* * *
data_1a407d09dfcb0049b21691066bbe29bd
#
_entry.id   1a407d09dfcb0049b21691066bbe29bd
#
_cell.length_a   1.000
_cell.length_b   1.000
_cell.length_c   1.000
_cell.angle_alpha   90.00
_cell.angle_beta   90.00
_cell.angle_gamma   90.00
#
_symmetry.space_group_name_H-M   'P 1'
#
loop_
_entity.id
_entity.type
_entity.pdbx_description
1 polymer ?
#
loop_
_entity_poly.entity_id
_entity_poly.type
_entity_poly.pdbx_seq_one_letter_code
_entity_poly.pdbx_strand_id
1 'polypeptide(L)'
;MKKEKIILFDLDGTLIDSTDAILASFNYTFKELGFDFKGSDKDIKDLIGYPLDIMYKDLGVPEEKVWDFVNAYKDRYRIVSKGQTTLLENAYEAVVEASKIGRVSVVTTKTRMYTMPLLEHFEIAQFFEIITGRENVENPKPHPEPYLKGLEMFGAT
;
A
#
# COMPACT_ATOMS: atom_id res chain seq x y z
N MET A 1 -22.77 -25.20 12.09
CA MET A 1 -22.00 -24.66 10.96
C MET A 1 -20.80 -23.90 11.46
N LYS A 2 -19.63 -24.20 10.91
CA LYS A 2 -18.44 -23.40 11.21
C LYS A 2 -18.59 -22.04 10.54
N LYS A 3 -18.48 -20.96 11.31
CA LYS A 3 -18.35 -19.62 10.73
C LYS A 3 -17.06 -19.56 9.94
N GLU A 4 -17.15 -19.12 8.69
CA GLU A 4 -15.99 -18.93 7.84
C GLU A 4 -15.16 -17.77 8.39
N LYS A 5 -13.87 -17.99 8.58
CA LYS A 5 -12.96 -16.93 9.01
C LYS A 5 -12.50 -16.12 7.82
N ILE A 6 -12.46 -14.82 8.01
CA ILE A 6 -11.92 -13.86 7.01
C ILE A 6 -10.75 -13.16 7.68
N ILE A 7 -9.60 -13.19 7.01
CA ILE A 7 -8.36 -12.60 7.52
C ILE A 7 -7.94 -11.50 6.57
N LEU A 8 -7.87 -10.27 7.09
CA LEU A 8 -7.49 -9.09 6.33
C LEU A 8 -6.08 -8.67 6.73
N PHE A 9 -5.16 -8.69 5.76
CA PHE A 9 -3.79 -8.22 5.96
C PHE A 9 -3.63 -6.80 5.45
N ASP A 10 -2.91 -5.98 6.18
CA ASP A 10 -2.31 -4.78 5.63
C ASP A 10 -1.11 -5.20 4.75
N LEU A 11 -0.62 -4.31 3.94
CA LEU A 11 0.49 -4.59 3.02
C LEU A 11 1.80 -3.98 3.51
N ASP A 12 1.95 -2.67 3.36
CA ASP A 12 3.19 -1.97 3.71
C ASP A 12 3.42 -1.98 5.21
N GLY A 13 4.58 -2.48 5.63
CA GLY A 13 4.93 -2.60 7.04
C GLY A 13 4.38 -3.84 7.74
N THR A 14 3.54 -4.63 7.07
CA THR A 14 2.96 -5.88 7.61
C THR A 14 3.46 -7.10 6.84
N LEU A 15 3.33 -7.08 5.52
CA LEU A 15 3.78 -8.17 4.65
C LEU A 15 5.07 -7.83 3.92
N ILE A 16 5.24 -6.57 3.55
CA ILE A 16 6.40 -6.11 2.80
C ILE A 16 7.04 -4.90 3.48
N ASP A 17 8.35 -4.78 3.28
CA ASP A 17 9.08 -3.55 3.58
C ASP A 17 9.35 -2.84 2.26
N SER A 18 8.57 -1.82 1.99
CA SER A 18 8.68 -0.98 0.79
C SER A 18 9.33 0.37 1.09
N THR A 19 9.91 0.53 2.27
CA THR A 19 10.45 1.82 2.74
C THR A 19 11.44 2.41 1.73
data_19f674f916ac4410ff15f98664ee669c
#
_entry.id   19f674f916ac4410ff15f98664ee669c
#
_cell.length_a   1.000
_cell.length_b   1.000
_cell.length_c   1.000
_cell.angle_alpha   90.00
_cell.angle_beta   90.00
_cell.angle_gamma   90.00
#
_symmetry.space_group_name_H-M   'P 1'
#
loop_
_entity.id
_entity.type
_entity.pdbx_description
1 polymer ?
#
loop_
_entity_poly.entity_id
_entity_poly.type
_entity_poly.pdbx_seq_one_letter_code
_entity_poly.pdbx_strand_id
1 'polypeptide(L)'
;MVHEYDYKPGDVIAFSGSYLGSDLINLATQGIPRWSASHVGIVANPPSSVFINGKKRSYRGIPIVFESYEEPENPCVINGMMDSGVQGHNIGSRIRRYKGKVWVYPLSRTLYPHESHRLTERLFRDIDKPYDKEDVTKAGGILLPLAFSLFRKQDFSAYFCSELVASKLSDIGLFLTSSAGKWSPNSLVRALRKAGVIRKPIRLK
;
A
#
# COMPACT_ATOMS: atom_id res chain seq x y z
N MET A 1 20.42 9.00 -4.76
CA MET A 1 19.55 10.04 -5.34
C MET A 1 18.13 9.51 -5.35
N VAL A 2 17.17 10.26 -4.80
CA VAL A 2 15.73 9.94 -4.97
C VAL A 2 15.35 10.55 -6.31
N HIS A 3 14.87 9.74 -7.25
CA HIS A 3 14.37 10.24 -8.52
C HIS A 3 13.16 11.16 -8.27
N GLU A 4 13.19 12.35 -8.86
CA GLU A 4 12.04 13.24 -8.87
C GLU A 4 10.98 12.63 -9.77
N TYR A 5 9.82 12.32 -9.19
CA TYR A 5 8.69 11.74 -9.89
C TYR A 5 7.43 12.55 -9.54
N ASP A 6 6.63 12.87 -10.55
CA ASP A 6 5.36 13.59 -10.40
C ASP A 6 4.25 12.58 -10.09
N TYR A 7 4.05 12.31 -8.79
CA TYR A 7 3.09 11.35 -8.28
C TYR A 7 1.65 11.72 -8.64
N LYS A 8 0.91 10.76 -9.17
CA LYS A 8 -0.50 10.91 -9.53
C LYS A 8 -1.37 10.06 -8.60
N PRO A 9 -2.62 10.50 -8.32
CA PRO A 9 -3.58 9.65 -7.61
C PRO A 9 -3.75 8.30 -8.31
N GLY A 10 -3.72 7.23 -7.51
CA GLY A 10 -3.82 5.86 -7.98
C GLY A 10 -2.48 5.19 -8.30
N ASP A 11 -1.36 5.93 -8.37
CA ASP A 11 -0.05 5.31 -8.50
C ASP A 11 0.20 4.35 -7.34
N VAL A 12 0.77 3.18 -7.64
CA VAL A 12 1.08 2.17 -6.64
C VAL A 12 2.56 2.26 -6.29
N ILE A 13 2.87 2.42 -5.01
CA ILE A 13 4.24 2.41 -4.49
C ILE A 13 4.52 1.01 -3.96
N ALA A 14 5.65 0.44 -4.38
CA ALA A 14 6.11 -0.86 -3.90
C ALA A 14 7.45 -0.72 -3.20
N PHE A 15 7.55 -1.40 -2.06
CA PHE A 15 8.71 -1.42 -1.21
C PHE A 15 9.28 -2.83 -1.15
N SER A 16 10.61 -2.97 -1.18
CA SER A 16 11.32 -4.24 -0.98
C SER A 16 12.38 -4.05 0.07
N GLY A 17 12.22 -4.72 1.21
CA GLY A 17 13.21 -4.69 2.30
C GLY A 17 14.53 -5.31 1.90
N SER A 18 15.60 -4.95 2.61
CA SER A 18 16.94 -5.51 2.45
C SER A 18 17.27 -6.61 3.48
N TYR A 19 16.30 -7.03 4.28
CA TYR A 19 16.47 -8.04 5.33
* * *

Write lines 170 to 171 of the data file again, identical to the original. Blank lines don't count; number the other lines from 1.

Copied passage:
CA SER A 18 16.94 -5.51 2.45
C SER A 18 17.27 -6.61 3.48